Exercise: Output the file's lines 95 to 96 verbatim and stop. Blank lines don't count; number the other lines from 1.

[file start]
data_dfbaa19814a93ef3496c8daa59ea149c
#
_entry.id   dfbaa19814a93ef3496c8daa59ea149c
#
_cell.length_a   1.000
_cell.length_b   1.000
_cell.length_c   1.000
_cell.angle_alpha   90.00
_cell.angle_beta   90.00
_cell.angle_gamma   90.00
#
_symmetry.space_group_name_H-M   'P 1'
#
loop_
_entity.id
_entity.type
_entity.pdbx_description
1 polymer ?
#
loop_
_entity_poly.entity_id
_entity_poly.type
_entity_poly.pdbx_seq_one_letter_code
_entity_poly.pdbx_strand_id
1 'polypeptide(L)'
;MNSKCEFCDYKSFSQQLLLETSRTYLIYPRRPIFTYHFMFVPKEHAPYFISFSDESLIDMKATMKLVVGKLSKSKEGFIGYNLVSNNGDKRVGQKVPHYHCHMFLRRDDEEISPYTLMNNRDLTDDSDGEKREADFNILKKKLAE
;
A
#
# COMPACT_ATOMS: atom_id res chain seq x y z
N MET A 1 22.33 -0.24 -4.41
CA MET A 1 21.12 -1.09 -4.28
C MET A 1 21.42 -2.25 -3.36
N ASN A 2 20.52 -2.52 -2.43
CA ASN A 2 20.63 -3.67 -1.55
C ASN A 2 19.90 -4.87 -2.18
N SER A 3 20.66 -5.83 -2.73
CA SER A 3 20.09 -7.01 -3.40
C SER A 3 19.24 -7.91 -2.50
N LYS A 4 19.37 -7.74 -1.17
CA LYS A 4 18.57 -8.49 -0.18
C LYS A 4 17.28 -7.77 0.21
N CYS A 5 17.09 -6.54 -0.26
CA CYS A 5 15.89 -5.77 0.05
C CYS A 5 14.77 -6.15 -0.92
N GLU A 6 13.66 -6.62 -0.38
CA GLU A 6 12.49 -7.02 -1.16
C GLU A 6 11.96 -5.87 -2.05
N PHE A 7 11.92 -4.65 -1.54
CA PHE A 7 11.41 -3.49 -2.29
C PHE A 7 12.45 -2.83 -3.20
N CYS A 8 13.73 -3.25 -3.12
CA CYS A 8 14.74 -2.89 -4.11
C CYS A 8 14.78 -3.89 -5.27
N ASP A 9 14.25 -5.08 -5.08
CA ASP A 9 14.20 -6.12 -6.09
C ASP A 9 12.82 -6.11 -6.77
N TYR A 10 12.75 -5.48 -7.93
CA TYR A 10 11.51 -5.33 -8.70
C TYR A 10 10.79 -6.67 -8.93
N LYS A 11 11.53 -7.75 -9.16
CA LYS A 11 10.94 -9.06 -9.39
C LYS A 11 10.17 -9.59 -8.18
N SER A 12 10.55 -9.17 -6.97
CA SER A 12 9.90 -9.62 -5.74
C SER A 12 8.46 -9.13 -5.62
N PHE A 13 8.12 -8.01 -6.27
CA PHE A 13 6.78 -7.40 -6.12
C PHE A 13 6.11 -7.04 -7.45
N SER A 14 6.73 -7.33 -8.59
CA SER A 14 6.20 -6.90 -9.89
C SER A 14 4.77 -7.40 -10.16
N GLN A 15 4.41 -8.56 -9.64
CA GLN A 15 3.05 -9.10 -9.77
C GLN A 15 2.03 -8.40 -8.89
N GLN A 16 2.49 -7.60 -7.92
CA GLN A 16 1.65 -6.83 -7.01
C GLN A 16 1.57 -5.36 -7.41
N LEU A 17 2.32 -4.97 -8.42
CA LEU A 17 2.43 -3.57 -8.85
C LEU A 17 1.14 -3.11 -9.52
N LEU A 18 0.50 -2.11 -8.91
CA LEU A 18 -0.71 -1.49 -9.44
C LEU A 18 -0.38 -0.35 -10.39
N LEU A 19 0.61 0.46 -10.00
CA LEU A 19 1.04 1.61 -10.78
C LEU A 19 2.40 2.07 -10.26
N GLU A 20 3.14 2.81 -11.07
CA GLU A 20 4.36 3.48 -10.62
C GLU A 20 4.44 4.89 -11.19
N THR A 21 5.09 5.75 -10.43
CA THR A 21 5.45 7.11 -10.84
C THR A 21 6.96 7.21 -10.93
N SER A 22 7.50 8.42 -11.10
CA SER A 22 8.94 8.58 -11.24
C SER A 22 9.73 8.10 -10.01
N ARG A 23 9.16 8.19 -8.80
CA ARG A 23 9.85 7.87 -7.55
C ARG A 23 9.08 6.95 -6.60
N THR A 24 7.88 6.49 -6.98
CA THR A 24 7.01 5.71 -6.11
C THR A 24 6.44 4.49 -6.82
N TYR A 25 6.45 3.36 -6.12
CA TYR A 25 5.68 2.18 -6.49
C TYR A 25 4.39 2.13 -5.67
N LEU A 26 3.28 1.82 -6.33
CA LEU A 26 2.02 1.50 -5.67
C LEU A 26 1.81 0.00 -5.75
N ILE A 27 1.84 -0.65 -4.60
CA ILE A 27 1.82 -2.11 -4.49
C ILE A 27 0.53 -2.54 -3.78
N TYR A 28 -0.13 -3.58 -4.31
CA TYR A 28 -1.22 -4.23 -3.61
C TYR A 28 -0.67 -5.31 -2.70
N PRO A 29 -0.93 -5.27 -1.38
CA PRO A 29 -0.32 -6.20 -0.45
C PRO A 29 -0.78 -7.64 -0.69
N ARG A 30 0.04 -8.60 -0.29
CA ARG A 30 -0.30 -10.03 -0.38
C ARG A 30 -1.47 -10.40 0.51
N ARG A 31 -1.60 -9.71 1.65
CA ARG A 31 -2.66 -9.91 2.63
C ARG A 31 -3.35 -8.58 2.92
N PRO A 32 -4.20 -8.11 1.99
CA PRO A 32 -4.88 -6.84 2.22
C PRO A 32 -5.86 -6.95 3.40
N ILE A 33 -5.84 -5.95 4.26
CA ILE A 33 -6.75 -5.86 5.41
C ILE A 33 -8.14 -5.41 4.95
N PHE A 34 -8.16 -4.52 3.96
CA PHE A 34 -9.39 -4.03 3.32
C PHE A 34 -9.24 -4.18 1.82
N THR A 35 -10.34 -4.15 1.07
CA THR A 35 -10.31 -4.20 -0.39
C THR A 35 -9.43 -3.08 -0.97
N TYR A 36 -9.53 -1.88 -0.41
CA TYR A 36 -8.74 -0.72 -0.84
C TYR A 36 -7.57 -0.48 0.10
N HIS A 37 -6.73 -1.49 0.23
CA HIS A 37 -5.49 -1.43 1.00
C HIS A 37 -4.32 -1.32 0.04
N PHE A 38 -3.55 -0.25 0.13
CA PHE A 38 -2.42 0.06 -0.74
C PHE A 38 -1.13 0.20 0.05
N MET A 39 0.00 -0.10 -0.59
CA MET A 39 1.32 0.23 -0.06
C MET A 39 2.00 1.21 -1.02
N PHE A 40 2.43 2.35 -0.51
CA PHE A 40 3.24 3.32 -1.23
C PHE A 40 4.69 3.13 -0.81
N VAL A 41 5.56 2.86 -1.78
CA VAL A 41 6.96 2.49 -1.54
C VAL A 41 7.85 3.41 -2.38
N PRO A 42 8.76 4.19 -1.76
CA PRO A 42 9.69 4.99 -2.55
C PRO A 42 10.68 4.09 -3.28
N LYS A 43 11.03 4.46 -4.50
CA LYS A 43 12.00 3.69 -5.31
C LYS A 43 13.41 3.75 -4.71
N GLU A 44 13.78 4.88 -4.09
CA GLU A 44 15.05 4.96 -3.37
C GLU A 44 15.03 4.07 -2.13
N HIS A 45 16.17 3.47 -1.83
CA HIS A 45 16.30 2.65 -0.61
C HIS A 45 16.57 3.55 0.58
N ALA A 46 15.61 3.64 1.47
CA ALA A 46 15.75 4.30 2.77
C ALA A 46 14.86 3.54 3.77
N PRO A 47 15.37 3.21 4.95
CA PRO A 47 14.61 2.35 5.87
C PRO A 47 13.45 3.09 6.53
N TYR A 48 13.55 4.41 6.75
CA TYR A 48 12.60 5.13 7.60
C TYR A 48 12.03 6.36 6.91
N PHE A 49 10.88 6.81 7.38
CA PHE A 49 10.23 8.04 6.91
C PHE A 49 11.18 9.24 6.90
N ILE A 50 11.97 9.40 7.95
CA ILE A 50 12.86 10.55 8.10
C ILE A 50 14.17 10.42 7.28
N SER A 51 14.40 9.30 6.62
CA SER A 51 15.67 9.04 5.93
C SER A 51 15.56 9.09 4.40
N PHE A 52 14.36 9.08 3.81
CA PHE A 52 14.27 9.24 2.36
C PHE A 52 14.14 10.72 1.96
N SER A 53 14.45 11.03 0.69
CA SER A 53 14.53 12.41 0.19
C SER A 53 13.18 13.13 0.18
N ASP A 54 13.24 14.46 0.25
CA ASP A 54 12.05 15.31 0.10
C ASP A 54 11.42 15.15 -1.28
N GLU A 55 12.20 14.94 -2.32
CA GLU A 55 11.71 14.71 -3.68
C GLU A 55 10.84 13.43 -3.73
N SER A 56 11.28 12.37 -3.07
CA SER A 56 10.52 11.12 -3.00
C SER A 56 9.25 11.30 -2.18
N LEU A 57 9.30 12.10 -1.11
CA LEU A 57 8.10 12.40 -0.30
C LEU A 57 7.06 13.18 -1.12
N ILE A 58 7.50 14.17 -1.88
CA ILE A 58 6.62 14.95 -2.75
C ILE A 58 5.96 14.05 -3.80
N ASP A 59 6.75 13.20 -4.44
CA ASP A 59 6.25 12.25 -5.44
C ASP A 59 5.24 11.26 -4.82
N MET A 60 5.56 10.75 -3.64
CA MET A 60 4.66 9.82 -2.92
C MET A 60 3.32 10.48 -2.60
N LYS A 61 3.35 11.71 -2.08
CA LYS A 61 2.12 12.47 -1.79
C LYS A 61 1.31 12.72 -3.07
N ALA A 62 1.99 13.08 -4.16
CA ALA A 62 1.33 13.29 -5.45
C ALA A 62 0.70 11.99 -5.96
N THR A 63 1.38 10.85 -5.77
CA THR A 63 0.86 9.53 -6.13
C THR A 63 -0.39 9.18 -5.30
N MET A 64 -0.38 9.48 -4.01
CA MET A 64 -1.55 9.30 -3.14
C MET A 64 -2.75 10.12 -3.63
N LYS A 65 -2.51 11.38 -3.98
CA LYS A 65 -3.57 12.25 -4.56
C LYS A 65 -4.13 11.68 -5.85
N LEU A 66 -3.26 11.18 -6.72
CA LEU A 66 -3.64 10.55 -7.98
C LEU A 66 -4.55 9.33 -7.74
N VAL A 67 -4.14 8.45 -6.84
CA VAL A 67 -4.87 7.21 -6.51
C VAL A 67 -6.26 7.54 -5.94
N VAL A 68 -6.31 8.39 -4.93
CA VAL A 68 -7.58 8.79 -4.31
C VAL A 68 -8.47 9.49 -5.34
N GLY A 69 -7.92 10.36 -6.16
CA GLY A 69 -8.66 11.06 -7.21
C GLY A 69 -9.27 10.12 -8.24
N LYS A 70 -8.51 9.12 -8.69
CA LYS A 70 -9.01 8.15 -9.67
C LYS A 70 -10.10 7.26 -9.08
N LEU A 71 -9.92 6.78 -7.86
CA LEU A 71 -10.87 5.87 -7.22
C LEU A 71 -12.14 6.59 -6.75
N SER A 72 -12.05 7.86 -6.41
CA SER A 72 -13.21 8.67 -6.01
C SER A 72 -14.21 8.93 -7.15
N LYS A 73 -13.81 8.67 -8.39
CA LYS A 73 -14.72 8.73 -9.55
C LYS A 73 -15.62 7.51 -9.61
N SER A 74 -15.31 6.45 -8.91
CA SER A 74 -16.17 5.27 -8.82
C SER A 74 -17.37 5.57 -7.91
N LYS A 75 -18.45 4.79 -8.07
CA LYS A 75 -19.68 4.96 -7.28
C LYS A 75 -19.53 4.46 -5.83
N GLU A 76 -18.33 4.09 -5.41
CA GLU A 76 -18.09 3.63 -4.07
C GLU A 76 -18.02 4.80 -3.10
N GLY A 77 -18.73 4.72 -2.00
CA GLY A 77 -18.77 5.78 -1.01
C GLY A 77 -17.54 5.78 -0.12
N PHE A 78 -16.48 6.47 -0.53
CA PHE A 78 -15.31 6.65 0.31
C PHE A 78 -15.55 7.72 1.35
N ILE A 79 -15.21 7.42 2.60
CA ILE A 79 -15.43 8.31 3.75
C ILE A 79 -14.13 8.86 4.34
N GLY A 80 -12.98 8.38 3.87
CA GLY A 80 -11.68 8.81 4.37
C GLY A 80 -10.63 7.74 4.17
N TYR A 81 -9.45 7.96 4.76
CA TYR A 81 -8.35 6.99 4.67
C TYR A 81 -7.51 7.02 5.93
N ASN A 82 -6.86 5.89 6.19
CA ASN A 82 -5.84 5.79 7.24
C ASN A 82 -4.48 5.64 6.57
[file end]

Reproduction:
CA SER A 22 8.94 8.58 -11.24
C SER A 22 9.73 8.10 -10.01